Columbia University Medical Center

Epidemiologists Receive Prize for Scientific Breakthrough on HIV and Herpes Prevention

The African Academy of Sciences’ awarded Salim S. Abdool Karim, MD, PhD, and Quarraisha Abdool Karim, PhD, faculty members in the Mailman School of Public Health Department of Epidemiology the inaugural Olusegun Obasanjo Prize for their highly acclaimed work on the use of the microbicide, Tenofovir gel, to prevent HIV infection and genital herpes in women. The former Nigerian President, His Excellency Chief Olusegun Obasanjo, in whose name the award is made, will attend the ceremony at the African Academy of Sciences on November 10 when the presentation is made to the South African scientists.

Drs. Salim and Quarraisha Abdool Karim

The award-winning breakthrough by the Drs. Abdool Karim is the culmination of 17 years of microbicide research. In 2010, this husband and wife research team demonstrated that 1% Tenofovir gel reduced HIV acquisition by 39% overall, and by 54% in women, who used the gel consistently. Further, they showed that Tenofovir gel prevents genital herpes (Herpes Simplex Virus – 2), an incurable lifelong sexually transmitted infection which enhances the spread of HIV, by 51% in women. The study known as CAPRISA 004 is particularly significant as it is a global first in empowering women against HIV. Tenofovir gel, a pioneering HIV prevention strategy that women can control, is particularly important for young women, who can rarely negotiate condom use or faithfulness with their male partner.

AIDS and global health leaders have called the results “a game changer,” “a true breakthrough for AIDS prevention,” and “a significant milestone for women in the thirty year history of the HIV/AIDS epidemic.” The finding was ranked among the Top Ten Scientific Breakthroughs of 2010 by Science.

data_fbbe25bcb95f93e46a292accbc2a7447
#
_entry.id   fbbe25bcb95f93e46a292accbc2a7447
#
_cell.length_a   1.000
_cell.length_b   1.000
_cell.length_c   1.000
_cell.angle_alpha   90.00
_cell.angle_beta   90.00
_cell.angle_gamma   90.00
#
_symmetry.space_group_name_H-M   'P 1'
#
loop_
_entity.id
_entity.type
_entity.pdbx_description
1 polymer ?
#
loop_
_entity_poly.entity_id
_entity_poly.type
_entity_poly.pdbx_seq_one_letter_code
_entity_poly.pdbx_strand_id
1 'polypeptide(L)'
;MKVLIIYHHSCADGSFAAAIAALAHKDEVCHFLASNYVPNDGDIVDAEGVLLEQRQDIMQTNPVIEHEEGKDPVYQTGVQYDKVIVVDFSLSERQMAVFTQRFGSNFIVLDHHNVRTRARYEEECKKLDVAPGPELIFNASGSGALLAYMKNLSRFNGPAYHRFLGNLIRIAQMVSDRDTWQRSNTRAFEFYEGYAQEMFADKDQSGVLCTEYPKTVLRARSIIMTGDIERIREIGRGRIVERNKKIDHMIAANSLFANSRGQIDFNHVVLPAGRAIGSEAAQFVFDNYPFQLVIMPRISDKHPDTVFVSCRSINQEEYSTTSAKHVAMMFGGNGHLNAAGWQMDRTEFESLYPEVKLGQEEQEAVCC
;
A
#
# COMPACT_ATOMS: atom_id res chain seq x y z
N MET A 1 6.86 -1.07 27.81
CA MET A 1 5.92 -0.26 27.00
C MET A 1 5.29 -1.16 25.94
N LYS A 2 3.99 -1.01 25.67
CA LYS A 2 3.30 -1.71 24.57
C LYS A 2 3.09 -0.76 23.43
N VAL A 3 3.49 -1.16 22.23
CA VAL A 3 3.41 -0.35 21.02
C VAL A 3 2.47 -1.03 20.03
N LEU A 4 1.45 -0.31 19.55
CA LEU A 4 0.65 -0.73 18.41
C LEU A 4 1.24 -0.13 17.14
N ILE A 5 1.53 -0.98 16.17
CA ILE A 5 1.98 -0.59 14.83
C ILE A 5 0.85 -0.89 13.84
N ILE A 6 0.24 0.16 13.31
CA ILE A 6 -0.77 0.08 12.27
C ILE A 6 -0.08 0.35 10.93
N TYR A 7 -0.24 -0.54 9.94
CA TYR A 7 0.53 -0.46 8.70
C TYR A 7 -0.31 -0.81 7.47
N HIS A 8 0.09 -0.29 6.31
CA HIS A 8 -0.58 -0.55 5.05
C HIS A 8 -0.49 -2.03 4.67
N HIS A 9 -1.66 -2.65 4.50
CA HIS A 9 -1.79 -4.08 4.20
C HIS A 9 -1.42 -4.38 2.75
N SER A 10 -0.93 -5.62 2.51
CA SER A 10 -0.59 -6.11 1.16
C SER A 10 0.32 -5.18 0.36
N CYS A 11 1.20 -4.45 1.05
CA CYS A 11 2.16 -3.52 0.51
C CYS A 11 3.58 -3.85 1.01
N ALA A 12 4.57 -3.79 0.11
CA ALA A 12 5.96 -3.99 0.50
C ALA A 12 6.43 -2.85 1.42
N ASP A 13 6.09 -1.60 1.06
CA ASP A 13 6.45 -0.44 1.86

Tenofovir gel is set to alter the future trajectory of the HIV epidemic. In South Africa alone, it is estimated that Tenofovir gel would avert 1.3 million new HIV infections and 800,000 AIDS deaths over the next 20 years. Once implemented on a broad scale, Tenofovir gel is set to save millions of lives and mark the turning point in global HIV epidemic.

Drs. Salim and Quarrisha Abdool Karim have made significant scientific contributions to HIV prevention and treatment. In addition to their faculty positions at the Mailman School, Salim S. Abdool Karim is Director of the Centre for the AIDS Program of Research in South Africa (CAPRISA) and Pro Vice-Chancellor (Research) at the University of KwaZulu-Natal in Durban, South Africa. Quarraisha Abdool Karim is Associate Scientific Director of CAPRISA and Professor of Public Health at the Nelson R. Mandela School of Medicine at University of KwaZulu-Natal.

The Abdool Karims have published extensively in world renowned journals including Science, Nature, Lancet and The New England Journal of Medicine. They have, individually or jointly, received numerous prestigious awards and medals, including TWAS Prize in Medical Sciences and the Gold Medal award from the South African Academy of Science.

Originally posted on the Mailman School of Public Health website.

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